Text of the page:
A history professor at New York University, Jerrold Seigel has published a book on Marx and a fine cultural history, Bohemian Paris: Culture, Politics, and the Boundaries of Bourgeois Life, 1830-1930.4 His recent book on Duchamp is shorter and more ambitious than Tomkins’s. Seigel offers not a biography that follows a peregrine life but a thematic study of Duchamp’s work “to show that his career forms a coherent whole…of identifiable and interrelated ideas and impulses, linked to a set of personal themes that persisted throughout his life.” Only the Italian dealer and author Arturo Schwarz, touting incest and alchemy in his lavish volume The Complete Works of Marcel Duchamp,5 has made so sweeping a claim to coherence. Seigel maintains he has cracked the Duchamp code and can lay it before us in 250 pages. In spite of a few lapses in expository prose,6 The Private Worlds of Marcel Duchamp deserves attention beyond the specialized field of Duchamp studies.

Chapter 2, on the nineteenth-century background, and Chapter 4, on The Large Glass, and much of Chapter 8, on the artist’s sense of self, sustain the reader’s attention. On balance, they outweigh the two weak chapters, one on readymades and one at the end, “Art and Its Freedoms.” Seigel has important things to say about the history of modern art, but his unified Duchamp theory will not staunch the flow of commentary in years to come.

One of Seigel’s first moves is to explain the enormous fame of Nude Descending a Staircase at the Armory show by attributing it to the Weberian charisma of Duchamp’s persona. I find this explanation misleading. Duchamp did not arrive in New York to parade his persona until two years later. His character then struck people as relaxed, attractive, and secretive, the reverse of the divine gift of charisma. Seigel argues pertinently that Duchamp can be seen as the culmination of a long avant-garde tradition from Baudelaire to Jarry, a tradition that includes proneness to a personality cult and scorn for ordinary work and morality, and that offers status as an artist without one’s necessarily producing art. The subtitle of the book enumerates the three familiar subjects it takes up: desire, liberation, and the self.

Early on, Seigel defines desire in Duchamp by quoting and frequently referring back to his cryptic 1913 note about yearning to possess an object displayed behind a shop window and the disappointment that must follow if one obtains that object. In other words, fantasy, imagination, and desire yield a higher reward than their consummation. Then, in the last chapter, Seigel restates the attitude with a new emphasis.

Duchamp’s pure freedom requires that the inner play of fantasy meet the world of material things wholly on the former’s terms: it is lost when one breaks the shop window and discovers that the objects which beckon there only yield to possession by imposing the actuality of their limitations on desire’s infinite wish. Such freedom cannot be experienced through direct interaction with the world, but only at a remove, in the Large Glass’s perpetual delay, the chessboard’s abstraction from social relationships, or the protected enclosure of the Boîtes en valise [i.e., the boxes containing minature reproductions of sixty-nine of his own works that Duchamp assembled in 1939].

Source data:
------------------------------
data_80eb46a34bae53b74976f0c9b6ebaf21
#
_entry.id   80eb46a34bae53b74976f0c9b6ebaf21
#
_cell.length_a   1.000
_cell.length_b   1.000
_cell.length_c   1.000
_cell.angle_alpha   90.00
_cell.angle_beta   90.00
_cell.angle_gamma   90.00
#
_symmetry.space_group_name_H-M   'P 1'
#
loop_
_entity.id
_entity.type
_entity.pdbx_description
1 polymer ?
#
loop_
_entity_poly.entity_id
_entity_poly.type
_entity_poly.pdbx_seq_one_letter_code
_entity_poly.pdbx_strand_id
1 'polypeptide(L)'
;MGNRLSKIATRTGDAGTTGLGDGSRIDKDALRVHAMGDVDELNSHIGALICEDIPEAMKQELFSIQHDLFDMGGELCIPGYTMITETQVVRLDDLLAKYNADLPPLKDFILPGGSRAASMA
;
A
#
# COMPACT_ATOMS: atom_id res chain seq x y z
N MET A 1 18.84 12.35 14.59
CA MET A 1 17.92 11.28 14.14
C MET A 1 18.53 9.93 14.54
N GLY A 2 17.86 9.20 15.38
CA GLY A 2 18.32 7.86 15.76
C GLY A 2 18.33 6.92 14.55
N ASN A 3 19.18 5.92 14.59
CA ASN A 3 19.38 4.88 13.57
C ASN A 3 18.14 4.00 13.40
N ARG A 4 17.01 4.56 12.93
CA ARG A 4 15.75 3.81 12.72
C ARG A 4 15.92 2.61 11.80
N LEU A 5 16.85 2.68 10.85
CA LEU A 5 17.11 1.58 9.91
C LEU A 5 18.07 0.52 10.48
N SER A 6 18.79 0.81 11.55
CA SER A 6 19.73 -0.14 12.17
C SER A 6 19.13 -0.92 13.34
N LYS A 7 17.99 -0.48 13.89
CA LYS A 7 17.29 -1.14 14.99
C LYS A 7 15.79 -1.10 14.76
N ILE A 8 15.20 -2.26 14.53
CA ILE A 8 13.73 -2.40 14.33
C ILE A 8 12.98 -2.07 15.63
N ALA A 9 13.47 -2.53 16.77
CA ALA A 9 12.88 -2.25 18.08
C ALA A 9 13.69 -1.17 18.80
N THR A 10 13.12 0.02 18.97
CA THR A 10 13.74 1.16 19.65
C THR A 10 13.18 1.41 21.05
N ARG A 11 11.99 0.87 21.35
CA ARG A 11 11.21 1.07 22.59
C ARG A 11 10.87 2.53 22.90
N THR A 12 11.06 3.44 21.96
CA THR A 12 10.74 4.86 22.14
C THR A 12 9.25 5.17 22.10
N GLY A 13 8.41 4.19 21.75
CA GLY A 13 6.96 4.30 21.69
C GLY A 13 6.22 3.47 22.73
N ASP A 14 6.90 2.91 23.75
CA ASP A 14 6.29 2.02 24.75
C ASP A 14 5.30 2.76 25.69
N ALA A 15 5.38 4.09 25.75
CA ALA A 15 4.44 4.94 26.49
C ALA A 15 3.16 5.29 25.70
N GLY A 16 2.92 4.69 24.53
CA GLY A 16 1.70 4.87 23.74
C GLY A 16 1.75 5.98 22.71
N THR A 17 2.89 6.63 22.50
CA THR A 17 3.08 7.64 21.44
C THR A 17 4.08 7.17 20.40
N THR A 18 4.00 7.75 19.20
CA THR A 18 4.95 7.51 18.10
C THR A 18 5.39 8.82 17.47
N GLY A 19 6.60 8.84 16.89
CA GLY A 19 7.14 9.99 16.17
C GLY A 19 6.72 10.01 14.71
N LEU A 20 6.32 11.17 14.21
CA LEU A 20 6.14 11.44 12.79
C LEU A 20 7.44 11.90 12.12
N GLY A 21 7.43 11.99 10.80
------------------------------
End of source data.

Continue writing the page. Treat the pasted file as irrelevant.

Such freedom is “pure” because undiminished by any encounter with the contingent world. Freedom through abstention, through abdication. Is this a new asceticism? A higher hedonism? I am in no sense mocking this line of thinking and behavior.7

Seigel succeeds in showing how the principle of separateness corresponds to parts of Duchamp’s personal life, particularly his relations to women. And the chapter on The Large Glass presents an ironic, even silly, yet impressive work that enacts and celebrates the pure freedom of non-completion—a high-minded version of coitus interruptus (Seigel does not use the term). As other critics have done, including Tomkins, Seigel envisions Given, Duchamp’s lewd “environment” of a faceless woman sprawled in a bed of branches in a field, as the exact opposite of The Large Glass. In the former, one finds nature, an encounter with contingency, consummation, disappointment, disaster. In the latter, one finds a mental world, aloofness, non-communication, heightening of tension, a permanent stand-off. “…Desire’s ability to lift human beings, male or female, into the realm of imagination turns to disillusionment once they settle for mere physical possession.”

Yes, the contrast is clear between the early Glass and his final Given, and Duchamp surely intended it. But Seigel omits an equally important aspect of the Given peepshow. For years the waters had remained calm around the man whose name was made famous by the scandal of the Armory show and again by Fountain, the urinal on a pedestal. Was he really abdicating his niche in art history? It appeared so, for almost no one knew that Duchamp was planning twenty years ahead of everyone else. It took him that long to construct a semi-posthumous explosion that would carry out his most elaborate and carefully timed slap in the face of public taste. Given does display a few features of a moral tale—like a scene of the morning after from The Rake’s Progress. But Given primarily represents a return to Duchamp’s earliest ribald social cartoons. He remains a boy hiding a vulgar word in an acrostic. One anticipated response is laughter—laughter at the private foundation that bought Given, laughter at the curators and trustees of the Philadelphia Museum of Art who installed it as a full-fledged work of art. “The Emperor’s New Clothes” is enacted daily in an august municipal edifice dedicated to monuments of culture. But laughter rarely breaks out.